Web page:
Prime Minister Benjamin Netanyahu’s historic visit to Mexico and Argentina in mid-September is expected to improve trade ties for Israel and open a dialogue with Latin America’s Jewish community.
It will be the first time a sitting Israeli head of state will visit the region.
“Netanyahu’s visit is an important instance in the strengthening of bilateral relations between Israel and Latin American countries,” Claudio Epelman, executive director of the Latin American Jewish Congress, told JNS.org.
It’s also significant for the region’s Jewish communities.
“In Latin America there are many Jewish communities, all very different from each other, big and small, but they all share a great affection for the state of Israel,” Epelman said.
Argentina, home to some 230,000 Jews, has the largest Jewish community in Latin America. There are around 50,000 Jews in Mexico, which has Latin America’s third-largest Jewish community after Brazil.
Netanyahu’s visit is part of a broader effort to improve ties with non-traditional allies such as African and Asian countries, as well as Muslim-majority nations.
In February, Netanyahu declared that Israel is “pivoting toward Asia” before visiting Singapore and signing a bilateral treaty with Japan that same month. In March, he visited China with a large Israeli business delegation to mark 25 years of Israeli-Chinese diplomatic relations, and in July, India’s Prime Minister Narendra Modi visited Israel in the first-ever visit to the Jewish state by a sitting Indian head of state.
The objectives of Israel’s pivot towards Africa and Asia are the same as those in Latin America: improving the outcomes for the Jewish state on U.N. votes, expanding economic cooperation, curbing Iranian influence on those continents and bolstering diplomatic relations.
Netanyahu’s plan to visit Latin America first emerged late last year while hosting Guatemala’s President Jimmy Morales in Jerusalem.
Latin American countries are mutually interested in collaborating with Israel, particularly in the fields of technology, agriculture, security and medicine, and Israel already enjoys strong relations with several Latin American countries such as Mexico and Colombia.
Israel is Mexico’s largest trade partner in the Middle East, with bilateral trade between the two nations amounting to $700 million in 2016.
Although Israel enjoys warm relations in Latin America, the region is also fraught with challenges for the Jewish state.
In recent years, several South American nations formally recognized Palestinian statehood, starting with Brazil’s 2010 recognition of a Palestinian state based on Israel’s pre-1967 lines.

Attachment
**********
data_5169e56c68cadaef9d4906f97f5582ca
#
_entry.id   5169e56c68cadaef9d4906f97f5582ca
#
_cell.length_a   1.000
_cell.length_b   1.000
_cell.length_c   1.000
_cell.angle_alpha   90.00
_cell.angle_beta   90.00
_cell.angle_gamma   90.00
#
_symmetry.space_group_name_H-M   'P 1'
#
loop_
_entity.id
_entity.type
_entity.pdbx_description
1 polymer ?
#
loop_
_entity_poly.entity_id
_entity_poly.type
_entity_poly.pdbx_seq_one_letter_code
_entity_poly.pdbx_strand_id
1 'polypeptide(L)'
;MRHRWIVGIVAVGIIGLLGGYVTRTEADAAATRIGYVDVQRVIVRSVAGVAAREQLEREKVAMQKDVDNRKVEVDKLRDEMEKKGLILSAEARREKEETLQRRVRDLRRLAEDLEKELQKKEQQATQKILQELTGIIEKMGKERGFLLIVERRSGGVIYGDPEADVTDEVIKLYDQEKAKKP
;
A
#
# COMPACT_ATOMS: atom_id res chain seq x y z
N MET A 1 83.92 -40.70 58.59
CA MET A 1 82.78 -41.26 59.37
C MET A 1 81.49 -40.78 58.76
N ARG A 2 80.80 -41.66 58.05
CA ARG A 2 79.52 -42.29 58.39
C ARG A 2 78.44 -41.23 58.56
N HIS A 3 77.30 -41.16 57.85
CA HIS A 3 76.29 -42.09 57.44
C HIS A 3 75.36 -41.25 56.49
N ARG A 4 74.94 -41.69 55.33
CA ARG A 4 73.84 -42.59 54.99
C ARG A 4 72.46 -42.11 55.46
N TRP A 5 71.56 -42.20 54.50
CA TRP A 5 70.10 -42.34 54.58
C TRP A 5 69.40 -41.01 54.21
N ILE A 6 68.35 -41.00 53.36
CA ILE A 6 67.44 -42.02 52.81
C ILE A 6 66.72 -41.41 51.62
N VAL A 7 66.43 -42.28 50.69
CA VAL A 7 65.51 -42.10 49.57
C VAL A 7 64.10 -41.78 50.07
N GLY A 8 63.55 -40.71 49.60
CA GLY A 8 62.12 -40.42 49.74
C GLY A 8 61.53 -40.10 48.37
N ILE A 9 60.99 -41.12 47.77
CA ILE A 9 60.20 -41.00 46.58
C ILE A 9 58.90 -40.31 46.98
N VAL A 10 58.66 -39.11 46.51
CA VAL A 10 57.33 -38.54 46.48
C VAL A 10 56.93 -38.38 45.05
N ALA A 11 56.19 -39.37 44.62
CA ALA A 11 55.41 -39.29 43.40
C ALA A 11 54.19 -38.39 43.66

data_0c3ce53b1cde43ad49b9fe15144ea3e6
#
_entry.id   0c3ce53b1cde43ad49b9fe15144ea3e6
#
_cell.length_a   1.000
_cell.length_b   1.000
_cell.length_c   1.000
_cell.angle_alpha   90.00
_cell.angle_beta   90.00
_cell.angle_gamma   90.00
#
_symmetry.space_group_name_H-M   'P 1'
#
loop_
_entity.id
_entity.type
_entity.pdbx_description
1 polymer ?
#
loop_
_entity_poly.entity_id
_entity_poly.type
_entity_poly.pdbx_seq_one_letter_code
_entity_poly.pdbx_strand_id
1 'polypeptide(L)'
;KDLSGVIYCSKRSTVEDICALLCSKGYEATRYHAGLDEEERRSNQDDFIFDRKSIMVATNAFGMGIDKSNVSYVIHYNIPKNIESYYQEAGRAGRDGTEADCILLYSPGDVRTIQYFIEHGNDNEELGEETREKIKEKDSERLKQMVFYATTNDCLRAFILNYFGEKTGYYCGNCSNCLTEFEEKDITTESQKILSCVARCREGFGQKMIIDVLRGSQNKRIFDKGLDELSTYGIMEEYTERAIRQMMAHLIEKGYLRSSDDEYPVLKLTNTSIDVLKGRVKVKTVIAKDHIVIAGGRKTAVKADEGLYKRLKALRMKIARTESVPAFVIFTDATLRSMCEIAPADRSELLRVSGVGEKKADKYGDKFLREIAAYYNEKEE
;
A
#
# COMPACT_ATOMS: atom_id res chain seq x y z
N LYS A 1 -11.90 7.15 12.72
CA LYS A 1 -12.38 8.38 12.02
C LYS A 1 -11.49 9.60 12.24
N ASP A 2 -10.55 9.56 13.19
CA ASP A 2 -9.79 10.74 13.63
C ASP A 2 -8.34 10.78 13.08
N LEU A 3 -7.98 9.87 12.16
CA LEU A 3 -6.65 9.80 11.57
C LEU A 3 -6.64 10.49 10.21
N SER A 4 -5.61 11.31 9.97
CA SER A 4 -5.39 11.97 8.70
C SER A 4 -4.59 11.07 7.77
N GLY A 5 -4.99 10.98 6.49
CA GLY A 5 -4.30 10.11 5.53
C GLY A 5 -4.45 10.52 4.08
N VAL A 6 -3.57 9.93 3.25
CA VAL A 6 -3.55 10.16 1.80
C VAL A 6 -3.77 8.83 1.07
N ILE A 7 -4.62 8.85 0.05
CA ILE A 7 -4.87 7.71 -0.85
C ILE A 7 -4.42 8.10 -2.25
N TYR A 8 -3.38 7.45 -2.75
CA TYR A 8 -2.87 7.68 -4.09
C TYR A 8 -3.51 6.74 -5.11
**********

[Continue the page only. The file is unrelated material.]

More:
In the summer of 2014, five countries—Brazil, Chile, Ecuador, El Salvador, and Peru—recalled their ambassadors to Israel in protest of Israel’s Operation Protective Edge in Gaza against the Palestinian terror group Hamas.
In February 2016, the Palestinian Authority opened its first-ever embassy and diplomatic mission in the Western Hemisphere—in Brazil. At the same time, Brazil refused to accept Israel’s nominee as its ambassador to the South American nation, former Israeli settlement movement leader Dani Dayan.
Israel has also faced diplomatic challenges in Venezuela, where its former ambassador, Shlomo Cohen, was expelled in 2009, amid warming relations between that country with Iran and Hamas. At the same time, Israel also faced a diplomatic spat with Mexico earlier this year when Netanyahu commented on the successful fence along its border with Egypt, which the Trump administration has pointed to as a model for its potential border wall with Mexico.
Prior to the Israeli government’s recent initiative to expand relations in Latin America, activists and lawmakers in the region began promoting a positive image of Israel to combat the growing influence of the BDS movement, the Palestinians, and Iran in their countries.
During the Israel Allies Foundation’s Latin America Summit in March 2016, parliamentarians from 13 Latin American and Caribbean nations signed a resolution in support of Israel and against BDS.
Echoing these sentiments, Mexican politician Hugo Eric Flores Cervantes — an evangelical Christian — asserted there should be no boycotts of products made in the disputed territories during a visit to Samaria this summer. And he urged Mexico to deepen trade with Judea and Samaria.
Israel also enjoys the support of millions more Evangelical Christians in Latin America. Dr. Luis Fernandez Solares, the International Christian Embassy of Jerusalem’s (ICEJ) Guatemala national director, said at the recent 2017 Herzliya Conference, that Latin American evangelical institutions should increase their cooperation with Israel and local Jewish communities to combat “leftist” leaders in the region with close ties to Arab nations as well as Iran and the Palestinians.
Following his South American visit, Netanyahu will address the U.N. General Assembly Sept. 19 in New York. His appearance will coincide with the 70th anniversary of the 1947 U.N. Partition Plan, in which 13 Latin American and Caribbean countries voted for the creation of a Jewish state in the former British Mandate of Palestine.